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#2931416 - 06/06/18 08:34 AM Re: Symphonic metal keyboardists-This question is for you [Re: hag01]
DanL Offline
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Why do you think that a Roland board can't do those sounds? They sounded pretty normal to me. The album version probably used multiple tracks to do strings, choir and the orchestral brass. Those are stock sounds on any Roland and you can split and layer them to get them all sounding at once without using a backing track or sequencer. My FA08 could easily replicate what they are doing on this song.
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#2931437 - 06/06/18 09:41 AM Re: Symphonic metal keyboardists-This question is for you [Re: DanL]
Aidan Offline
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FYI, this track was recorded absolutely live using a Roland RD700GX, with custom-programmed sounds using velocity switching as described above. I'm pretty sure any modern Roland workstation such as the FA-06 could replicate this:

Tonight: Songbook
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#2931440 - 06/06/18 10:13 AM Re: Symphonic metal keyboardists-This question is for you [Re: hag01]
Sven Golly Offline
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Originally Posted By: hag01
So is it safe to assume


Your time here recently has been spent arguing/contradicting what people have been trying to tell you, so maybe you should dial back on the assumption, and increase the quiet reflection and contemplation.

Or not. Your choice. snax
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#2931462 - 06/06/18 12:38 PM Re: Symphonic metal keyboardists-This question is for you [Re: Sven Golly]
hag01 Offline
Senior Member

Registered: 10/15/16
Posts: 67
Originally Posted By: Sven Golly
Originally Posted By: hag01
So is it safe to assume


Your time here recently has been spent arguing/contradicting what people have been trying to tell you, so maybe you should dial back on the assumption, and increase the quiet reflection and contemplation.

Or not. Your choice. snax


I'm not arguing, I'm asking, and this time I was wrong and I admit that I was wrong.

I tried few hours in a musicians store the Roland FA-06 and I've found almost all of its acoustic sounds as horrible.
I really wonder what patch he used with his Roland to achieve such an incredible and realistic strings sound, since all of Roland's romplers in the last 10 or 20 years have the same sounds(as far as I know), including their JV series and all of that.

I have great respect for the members of this forum, you all have much more experience than I have, I'm here to learn, not to make statements.

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#2931464 - 06/06/18 01:00 PM Re: Symphonic metal keyboardists-This question is for you [Re: hag01]
Sven Golly Offline
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FYI I'm specifically referring to earlier threads, most notably your "Controlling dynamics via modwheel in live playing" thread, not this one so much.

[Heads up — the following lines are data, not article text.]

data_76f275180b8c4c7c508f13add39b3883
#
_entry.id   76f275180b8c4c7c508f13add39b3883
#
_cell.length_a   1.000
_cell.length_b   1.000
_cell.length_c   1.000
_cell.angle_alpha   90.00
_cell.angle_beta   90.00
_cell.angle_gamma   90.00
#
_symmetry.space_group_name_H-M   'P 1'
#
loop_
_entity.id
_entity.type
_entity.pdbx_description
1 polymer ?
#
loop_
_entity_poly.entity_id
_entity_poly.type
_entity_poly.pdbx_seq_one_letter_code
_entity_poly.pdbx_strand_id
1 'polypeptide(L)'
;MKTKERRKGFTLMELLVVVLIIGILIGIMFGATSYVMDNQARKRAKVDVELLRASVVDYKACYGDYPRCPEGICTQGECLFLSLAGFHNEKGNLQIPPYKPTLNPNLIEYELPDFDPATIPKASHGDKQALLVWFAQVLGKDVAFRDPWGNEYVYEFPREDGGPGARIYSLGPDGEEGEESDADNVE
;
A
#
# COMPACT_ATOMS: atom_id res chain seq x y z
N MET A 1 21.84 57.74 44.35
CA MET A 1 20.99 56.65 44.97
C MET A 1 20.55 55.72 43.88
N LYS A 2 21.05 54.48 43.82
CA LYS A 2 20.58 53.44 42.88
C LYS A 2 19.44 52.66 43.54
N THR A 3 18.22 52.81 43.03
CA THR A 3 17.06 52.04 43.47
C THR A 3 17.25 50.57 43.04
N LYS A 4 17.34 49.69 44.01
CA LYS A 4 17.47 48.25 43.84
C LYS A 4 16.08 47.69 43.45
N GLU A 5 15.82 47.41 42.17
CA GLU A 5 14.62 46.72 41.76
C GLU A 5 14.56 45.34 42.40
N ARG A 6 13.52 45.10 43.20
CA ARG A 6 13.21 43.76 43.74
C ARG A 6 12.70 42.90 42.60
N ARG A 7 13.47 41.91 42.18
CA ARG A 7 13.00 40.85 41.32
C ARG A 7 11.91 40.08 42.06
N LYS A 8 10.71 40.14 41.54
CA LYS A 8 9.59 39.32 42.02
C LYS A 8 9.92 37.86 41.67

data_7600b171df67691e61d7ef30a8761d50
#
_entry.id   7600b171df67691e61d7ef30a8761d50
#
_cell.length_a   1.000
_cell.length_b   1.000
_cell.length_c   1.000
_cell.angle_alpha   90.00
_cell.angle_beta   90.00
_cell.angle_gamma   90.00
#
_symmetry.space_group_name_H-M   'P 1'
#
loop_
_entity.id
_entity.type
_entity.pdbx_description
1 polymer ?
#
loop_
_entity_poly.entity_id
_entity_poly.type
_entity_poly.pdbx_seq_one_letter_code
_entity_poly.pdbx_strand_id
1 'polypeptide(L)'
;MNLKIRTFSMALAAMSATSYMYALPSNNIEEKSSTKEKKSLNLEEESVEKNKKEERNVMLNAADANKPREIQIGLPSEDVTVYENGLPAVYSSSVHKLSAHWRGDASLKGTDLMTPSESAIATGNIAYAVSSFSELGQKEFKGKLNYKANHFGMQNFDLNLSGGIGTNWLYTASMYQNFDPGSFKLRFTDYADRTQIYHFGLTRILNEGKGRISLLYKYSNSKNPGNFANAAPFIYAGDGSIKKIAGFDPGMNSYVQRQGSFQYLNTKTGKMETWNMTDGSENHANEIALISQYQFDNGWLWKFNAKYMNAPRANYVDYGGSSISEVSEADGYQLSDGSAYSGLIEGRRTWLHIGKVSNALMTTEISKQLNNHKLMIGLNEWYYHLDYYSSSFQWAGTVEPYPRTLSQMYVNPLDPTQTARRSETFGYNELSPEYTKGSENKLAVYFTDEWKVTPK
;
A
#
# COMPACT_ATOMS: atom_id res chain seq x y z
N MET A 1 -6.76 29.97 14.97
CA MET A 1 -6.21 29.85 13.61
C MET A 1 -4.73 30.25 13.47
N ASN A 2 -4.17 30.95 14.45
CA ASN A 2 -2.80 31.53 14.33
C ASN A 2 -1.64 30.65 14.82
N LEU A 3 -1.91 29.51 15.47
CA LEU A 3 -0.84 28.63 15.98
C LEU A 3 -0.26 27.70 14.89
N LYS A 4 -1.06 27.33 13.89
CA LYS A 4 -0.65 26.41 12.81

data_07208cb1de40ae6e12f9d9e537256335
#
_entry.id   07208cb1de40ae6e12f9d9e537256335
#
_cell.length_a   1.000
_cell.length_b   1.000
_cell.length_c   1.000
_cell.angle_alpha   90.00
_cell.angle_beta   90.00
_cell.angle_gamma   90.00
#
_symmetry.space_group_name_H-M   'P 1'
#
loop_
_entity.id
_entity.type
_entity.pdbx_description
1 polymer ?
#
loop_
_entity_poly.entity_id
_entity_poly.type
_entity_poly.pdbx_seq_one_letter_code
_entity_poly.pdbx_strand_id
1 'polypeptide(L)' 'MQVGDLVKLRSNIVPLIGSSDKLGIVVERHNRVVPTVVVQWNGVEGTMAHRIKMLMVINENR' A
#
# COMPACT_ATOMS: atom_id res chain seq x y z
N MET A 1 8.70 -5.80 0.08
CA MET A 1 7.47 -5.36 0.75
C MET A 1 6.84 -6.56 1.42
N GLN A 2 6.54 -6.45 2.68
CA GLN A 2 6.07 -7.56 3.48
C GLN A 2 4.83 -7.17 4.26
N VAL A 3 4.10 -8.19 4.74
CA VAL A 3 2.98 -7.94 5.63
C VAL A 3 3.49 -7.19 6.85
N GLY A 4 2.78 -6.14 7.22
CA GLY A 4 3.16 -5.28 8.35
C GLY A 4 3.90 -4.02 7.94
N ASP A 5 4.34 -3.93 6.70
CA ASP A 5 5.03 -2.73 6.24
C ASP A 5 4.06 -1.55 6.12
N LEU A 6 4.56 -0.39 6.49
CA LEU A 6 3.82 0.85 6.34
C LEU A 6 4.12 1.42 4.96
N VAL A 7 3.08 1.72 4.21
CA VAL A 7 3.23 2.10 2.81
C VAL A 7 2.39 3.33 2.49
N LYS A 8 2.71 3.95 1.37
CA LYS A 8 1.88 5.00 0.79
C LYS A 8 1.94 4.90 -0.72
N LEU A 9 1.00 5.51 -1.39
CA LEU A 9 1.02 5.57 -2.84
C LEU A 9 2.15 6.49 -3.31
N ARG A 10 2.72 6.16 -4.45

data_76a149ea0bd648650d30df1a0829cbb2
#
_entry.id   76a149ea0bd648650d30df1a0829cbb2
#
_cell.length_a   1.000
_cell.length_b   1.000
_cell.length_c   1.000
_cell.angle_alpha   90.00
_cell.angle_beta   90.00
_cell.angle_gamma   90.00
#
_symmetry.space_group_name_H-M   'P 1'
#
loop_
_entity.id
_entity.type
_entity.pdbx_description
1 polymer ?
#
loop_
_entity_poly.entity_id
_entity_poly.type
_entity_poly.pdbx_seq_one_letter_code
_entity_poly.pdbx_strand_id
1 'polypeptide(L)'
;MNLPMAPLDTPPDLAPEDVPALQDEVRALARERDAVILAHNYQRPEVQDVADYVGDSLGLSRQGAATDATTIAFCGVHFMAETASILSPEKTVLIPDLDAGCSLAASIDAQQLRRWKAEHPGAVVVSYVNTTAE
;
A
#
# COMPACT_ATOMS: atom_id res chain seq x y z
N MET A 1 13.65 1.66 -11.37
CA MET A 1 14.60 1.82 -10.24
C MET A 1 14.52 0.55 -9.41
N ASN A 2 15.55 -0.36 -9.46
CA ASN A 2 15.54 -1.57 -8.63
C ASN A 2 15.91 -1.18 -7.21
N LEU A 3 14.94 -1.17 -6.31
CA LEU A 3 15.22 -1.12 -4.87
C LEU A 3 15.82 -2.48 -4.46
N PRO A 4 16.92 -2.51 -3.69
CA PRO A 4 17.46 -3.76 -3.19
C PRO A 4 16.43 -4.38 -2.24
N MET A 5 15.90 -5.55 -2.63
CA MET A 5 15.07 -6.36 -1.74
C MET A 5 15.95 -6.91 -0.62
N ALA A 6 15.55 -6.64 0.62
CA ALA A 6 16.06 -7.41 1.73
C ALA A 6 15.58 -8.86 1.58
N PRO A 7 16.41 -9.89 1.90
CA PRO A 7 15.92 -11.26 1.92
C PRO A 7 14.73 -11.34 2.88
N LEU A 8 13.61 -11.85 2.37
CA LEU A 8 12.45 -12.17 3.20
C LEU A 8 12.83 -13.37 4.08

Also, what happened to your decision to buy a Kronos?

Finally, this is patently false:

Quote:
I really wonder what patch he used with his Roland to achieve such an incredible and realistic strings sound, since all of Roland's romplers in the last 10 or 20 years have the same sounds(as far as I know), including their JV series and all of that.


So, yeah, my previous assertion stands. wave
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#2931466 - 06/06/18 01:07 PM Re: Symphonic metal keyboardists-This question is for you [Re: hag01]
Toano88 Offline
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Quote:
I tried few hours in a musicians store the Roland FA-06 and I've found almost all of its acoustic sounds as horrible.


Really did you use headphones?

No not all Roland rompler's have the same old sound set. They come up with new versions all the time with modeling technology added and new samples recorded at higher resolutions. Not all romplers have the same quality of components and sample size. Many new Roland products have the old samples and patches included. But they are always updating there sound sets adding new sounds.

You can take a 20 year old sample recorded in the highest fidelity available at the time and play it through their 20 yr old rompler and then play it using a modern workstation. They will not sound the same. The quality of the DA converters, EFX will make a huge difference. I have an FA-08 and the quality of the Super Natural sounds are very very good. It has one of the most realistic and playable nylon guitar sounds of any keyboard I have ever played. And I have a couple of real nylon stringed guitars to compare it to.
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#2931469 - 06/06/18 01:25 PM Re: Symphonic metal keyboardists-This question is for you [Re: Sven Golly]
hag01 Offline
Senior Member

Registered: 10/15/16
Posts: 67
Yeah about the mod wheel I admit that this is my playing style, I want to use velocity for dynamics.

About the Roland, yeah I hated most of the sounds when I tested it, do I have apologize about that?

About the Kronos, still didn't got a final decision, I'm
still considering it.
The main advantage of laptop rig is portability.
And for me, the main disadvantage with laptop rig is that I can't test most of those VST instruments before buying them, and I already wasted about 500-700 dollars in the last two years on stuff I would never use.
Sound demos are not enough because they are manipulative, but way way beyond that, you can never know how does it feels to play a virtual instrument until you are feeling it under your fingertips with your MIDI keyboard.